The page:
Hiking Basics: What To Wear When You Hit the Trail

Hiking Basics: What To Wear When You Hit the Trail

Hiking Basics: What To Wear When You Hit the Trail

Hiking is a great way to spend some time in nature and reconnect with your loved ones. The fresh air and gorgeous scenery make even the toughest climbs worthwhile. Whether you’re planning a backpacking trip or a casual day hike, it is essential to wear the right gear. Here are a few hiking basics you should have when you hit the trail.

Sun Protection

Even in cooler weather, bright sunlight can damage your skin and eyes. For this reason, sunglasses and sunblock are essential—no matter the season. The sunnier the climate, the more important it is to wear multiple layers of sun protection.

Some other options can include long pants, long-sleeved shirts, and head protection. Research your destination’s climate and plan your trip attire accordingly.

Breathable Clothing

Even for frigid winter hikes, you want your hiking clothes to be lightweight, breathable, and sweat-wicking. This will keep your skin and clothes dry, preventing chafing and skin irritation. Damp clothes in the winter will only make you feel colder.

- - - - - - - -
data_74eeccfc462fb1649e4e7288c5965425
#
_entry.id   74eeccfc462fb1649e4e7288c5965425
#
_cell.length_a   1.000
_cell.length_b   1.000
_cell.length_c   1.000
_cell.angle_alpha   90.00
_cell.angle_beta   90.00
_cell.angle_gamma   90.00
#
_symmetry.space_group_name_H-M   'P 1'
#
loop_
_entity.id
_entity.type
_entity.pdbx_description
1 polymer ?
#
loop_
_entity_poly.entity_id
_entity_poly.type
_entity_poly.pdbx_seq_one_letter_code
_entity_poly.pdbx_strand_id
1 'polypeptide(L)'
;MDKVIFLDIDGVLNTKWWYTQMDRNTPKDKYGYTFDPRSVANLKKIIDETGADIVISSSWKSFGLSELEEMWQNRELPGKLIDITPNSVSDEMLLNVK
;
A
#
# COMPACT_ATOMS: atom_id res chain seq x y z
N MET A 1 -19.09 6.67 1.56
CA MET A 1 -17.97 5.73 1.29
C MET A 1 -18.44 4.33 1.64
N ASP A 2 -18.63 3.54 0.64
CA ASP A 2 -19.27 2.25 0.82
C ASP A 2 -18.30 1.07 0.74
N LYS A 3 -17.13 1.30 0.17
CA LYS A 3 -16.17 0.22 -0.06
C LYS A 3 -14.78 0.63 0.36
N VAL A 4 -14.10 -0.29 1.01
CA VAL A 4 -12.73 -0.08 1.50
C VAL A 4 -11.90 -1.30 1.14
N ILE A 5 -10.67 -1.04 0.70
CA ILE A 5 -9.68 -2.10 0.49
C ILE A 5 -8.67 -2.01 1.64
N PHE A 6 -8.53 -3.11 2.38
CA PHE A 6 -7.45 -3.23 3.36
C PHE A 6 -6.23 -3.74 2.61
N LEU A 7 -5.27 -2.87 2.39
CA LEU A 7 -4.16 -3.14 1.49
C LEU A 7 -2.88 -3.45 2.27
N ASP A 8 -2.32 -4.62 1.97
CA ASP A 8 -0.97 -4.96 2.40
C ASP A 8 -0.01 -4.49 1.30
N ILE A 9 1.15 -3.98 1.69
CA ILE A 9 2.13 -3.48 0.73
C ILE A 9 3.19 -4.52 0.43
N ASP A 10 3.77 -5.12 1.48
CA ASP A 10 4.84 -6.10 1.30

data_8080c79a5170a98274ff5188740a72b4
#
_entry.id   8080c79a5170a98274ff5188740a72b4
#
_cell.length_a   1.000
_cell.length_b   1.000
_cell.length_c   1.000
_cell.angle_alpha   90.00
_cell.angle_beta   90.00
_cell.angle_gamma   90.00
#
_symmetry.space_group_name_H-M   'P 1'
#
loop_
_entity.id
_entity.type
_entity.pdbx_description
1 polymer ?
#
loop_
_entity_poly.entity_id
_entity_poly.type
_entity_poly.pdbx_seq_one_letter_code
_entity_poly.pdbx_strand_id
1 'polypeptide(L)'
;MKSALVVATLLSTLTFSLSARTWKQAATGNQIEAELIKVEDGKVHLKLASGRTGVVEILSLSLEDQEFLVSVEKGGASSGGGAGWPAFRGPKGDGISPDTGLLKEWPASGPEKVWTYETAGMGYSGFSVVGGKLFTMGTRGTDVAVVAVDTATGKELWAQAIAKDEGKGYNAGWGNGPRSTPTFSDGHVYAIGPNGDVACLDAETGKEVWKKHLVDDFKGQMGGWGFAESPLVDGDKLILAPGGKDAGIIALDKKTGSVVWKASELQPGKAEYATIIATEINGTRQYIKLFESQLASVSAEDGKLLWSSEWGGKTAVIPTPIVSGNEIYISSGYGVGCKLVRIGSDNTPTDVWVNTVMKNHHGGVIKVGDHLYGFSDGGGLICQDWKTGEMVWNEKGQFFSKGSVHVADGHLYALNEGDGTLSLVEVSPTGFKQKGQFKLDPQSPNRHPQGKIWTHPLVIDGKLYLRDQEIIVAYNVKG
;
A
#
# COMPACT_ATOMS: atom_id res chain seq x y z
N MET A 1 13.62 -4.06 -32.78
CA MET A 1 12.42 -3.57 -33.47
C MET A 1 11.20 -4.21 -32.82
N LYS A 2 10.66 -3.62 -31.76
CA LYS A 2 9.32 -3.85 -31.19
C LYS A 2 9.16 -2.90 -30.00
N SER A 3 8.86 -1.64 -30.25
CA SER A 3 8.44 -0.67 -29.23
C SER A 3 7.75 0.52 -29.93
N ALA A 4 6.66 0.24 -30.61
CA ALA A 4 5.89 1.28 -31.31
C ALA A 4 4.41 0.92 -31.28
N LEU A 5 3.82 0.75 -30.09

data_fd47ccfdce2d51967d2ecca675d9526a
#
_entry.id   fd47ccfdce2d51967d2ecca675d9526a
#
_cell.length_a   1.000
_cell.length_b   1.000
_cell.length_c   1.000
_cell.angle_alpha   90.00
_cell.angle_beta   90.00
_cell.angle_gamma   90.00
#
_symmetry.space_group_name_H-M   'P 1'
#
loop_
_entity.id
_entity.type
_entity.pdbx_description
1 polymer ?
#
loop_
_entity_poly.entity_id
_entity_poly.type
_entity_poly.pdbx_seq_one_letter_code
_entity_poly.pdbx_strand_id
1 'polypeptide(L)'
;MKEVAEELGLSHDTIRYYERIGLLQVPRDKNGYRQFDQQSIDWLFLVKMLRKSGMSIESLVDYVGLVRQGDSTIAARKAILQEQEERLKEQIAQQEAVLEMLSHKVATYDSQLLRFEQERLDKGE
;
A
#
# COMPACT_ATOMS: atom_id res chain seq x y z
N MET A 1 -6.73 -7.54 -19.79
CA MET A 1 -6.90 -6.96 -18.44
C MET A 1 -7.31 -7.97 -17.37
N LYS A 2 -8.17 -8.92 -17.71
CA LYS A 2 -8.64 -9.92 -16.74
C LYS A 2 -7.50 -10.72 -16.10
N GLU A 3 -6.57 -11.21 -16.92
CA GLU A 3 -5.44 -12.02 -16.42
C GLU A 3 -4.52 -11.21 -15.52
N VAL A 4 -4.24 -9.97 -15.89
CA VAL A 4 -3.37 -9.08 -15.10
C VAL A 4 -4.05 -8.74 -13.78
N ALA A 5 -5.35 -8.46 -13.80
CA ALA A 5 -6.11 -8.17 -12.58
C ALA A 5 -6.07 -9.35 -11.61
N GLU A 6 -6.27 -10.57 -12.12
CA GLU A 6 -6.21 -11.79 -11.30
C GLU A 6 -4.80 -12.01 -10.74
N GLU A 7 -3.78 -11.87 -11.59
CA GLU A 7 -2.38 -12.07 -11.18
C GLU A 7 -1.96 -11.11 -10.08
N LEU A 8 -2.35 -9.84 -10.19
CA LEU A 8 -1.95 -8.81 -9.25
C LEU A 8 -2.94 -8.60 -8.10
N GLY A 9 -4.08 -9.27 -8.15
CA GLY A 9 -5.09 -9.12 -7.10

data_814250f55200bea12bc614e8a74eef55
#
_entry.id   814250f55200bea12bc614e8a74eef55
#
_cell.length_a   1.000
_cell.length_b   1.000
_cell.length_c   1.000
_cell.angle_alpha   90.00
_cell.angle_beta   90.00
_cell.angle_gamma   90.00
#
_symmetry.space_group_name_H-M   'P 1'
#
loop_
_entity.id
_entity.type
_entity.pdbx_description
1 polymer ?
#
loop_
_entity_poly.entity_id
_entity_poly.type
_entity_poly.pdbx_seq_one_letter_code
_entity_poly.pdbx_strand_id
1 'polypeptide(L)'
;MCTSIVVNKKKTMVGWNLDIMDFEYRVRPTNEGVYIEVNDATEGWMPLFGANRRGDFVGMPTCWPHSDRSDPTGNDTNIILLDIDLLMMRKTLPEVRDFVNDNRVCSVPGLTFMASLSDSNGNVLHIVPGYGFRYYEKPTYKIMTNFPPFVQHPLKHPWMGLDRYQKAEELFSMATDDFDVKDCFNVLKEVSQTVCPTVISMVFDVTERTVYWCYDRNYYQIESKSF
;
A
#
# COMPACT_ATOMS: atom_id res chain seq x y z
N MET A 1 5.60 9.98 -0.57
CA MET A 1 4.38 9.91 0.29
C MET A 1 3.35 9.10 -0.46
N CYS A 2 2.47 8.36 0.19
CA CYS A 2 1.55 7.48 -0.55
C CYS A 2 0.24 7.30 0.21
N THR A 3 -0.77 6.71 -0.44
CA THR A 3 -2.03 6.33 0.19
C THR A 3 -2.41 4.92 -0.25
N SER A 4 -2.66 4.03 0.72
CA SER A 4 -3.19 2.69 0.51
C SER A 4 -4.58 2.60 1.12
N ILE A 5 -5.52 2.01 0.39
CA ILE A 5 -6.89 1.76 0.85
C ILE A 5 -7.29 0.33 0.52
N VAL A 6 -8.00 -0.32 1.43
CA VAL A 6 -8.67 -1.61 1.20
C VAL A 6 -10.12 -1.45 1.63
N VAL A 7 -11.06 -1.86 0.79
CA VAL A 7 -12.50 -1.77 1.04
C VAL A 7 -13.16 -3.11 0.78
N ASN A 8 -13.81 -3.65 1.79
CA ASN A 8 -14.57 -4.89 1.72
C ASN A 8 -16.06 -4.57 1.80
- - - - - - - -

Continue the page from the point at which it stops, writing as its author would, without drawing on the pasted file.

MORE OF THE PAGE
Instead, make sure all your layers are designed for athletic use or made of natural fibers. In colder weather, add more layers. Wearing multiple layers also allows you to adjust your attire mid-hike with fluctuations in temperature, altitude, and wind chill.

The Right Boots

While you may see people on the trail in all kinds of footwear, it’s best to wear a pair of good-quality hiking boots.

Sneakers lack the ankle support of hiking boots, making it easier to roll your ankle on a loose pebble. Some people choose to wear cowboy boots, which may seem like a good option at first since they offer more coverage than sneakers. However, there are many differences between hiking boots and cowboy boots. One of the most important is that cowboy boots do not have as good traction as hiking boots. This can be extremely dangerous when hiking a steep slope.

Work boots may look similar, but they’re often heavier and less flexible. This makes them more uncomfortable to wear for miles on end, and it also increases the wearer’s likelihood of blisters.

Now you know just what hiking basics to wear when you hit the trail. Have a great trek!

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